Preaching in ASL: Clarity
I absolutely love preaching. Although resources abound for preaching in general, there are few to help people who want to improve their preaching in ASL! I am hoping to provide some resources to that effect. Last June, when I had the pleasure of going to the Deaf Baptist Fellowship of America (DBFA) in Pigeon Forge Tennessee, I was extremely intentional about watching how people preached in ASL, and I noticed a few things about the most clear preachers who used ASL that I will share with you today.
Besides the opportunity to meet and connect with different people from around the world who are passionate about Deaf Ministry (like I am), I also enjoyed watching and learning. Taking notes and seeing how people preached, led, and interacted and trying to ferret out practical things that I can take home and start using.
I want to share some of the techniques I noticed Deaf preachers, and hearing preachers who used ASL, used to make their message clear while preaching on stage. These techniques also work for interpreting, but I am a preacher before an interpreter, so I thought about it from that perspective. However, I promise that these will help any signing you do at a distance, whether preaching, teaching, or interpreting more clear.
[T]hese will help any signing you do at a distance, whether preaching, teaching, or interpreting more clear.
Less circles. Have you noticed that most people sign a little loop with signs like EXACT or PERFECT? I noticed the most clear preachers in ASL did not use those on stage. They made the handshape and brought them together without the loop. It surprised me how such a little thing can make a big difference!
Definite start and stop of signs. This is something that I noticed most likely because it is something that I struggle to do. All the preachers had clearly defined signs. Each sign had an obvious start and a stop point and it was clear what they meant to sign.
Slow and smooth. This one is more or less a spin off of the above point, but it still bears mentioning. The most clear preachers slowed down their signing. Even when they were signing quickly, there was still a smooth deliberateness with their signs which I would love to develop.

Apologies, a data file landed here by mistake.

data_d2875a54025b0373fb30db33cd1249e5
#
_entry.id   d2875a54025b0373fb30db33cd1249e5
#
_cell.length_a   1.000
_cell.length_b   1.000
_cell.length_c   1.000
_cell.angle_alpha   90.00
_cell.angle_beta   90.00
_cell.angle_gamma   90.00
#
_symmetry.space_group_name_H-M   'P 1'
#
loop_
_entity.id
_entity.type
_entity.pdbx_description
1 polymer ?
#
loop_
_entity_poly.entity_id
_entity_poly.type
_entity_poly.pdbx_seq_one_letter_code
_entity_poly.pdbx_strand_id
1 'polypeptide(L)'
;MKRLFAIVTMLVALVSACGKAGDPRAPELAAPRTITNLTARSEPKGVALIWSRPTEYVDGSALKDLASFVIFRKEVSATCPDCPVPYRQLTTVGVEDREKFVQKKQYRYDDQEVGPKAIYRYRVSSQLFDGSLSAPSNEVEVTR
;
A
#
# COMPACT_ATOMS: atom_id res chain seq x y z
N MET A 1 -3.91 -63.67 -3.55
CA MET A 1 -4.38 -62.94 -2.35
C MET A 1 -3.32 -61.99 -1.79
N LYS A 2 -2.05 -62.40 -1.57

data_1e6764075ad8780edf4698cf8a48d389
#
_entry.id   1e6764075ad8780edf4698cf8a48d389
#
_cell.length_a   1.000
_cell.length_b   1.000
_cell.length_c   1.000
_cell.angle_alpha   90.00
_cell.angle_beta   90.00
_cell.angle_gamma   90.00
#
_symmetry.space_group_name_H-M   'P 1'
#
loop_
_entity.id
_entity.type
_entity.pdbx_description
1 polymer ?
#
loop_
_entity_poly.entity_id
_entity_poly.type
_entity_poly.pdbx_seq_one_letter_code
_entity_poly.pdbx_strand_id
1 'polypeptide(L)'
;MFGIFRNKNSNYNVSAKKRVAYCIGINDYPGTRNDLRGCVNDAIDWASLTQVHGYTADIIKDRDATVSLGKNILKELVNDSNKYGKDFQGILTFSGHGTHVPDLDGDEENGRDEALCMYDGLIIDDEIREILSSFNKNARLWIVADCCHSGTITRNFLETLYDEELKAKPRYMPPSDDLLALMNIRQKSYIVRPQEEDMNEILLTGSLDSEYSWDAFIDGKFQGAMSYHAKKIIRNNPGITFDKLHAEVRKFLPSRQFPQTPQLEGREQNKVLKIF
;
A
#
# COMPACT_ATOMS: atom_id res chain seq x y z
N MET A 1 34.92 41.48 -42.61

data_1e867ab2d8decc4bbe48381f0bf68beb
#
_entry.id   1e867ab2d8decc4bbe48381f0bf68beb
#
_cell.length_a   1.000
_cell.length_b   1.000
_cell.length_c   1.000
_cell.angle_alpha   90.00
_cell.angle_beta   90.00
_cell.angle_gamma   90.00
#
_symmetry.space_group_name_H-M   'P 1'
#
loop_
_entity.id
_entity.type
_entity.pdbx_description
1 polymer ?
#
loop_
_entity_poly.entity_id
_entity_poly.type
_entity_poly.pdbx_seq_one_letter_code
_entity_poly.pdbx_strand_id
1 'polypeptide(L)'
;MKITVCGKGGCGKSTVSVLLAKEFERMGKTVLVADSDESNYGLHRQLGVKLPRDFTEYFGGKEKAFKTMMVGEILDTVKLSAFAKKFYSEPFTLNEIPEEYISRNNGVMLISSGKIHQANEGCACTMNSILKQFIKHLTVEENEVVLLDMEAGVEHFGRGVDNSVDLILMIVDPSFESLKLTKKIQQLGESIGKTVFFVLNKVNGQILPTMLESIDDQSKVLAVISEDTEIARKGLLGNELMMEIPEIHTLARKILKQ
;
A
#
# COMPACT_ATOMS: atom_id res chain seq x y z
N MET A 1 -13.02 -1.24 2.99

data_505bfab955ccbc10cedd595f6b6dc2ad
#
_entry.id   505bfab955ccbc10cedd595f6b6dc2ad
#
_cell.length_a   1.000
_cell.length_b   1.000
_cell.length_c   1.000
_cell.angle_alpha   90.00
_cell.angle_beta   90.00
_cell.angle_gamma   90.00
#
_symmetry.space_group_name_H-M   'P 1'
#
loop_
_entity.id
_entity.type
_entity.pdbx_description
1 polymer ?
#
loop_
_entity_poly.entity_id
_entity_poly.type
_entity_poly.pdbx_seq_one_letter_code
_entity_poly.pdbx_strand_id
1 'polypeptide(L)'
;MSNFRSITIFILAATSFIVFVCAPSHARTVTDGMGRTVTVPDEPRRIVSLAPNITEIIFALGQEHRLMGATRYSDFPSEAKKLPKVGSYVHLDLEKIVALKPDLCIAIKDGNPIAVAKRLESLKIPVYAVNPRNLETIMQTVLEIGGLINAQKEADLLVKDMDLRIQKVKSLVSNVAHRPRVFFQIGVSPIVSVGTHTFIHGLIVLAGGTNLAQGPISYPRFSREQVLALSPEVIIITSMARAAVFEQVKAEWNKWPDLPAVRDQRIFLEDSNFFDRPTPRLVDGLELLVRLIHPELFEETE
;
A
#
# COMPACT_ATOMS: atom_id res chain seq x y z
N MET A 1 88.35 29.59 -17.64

Nines not eights. This is most obvious with the signs UNITY and SPIRIT. I learned these originally with the EIGHT handshape. However, I saw many preachers using the NINE handshape for them while on stage and it had a pronounced effect on the clarity of the message.
Help and lead on fingertips. I noticed a few of the preachers do this, and was intrigued by this technique. Rather than grab the whole fingers on the non dominant hand for LEAD, the preachers would grab the fingertips. For HELP, rather than placing the A handshape in the center of the hand, they placed it on their fingertips. I had never noticed this before, but it improved the clarity of their preaching impressed me.
I know that these are odd things to notice and write a blog post about them. Most people would not have given these things a second look. However, I love preaching and I always want to do it better. If you look for preaching or public speaking tips in sign language, there is not a lot of practical advice on the internet. I hope I can add some practical insights to help people sign a little more clearly!
In closing, I want to reiterate that these are techniques I observed several seasoned preachers using to make their signs more clear. These are simply things I noticed, and since used, to make anything signed at a distance a little more clear.
What advice do you have to make preaching in ASL clearer?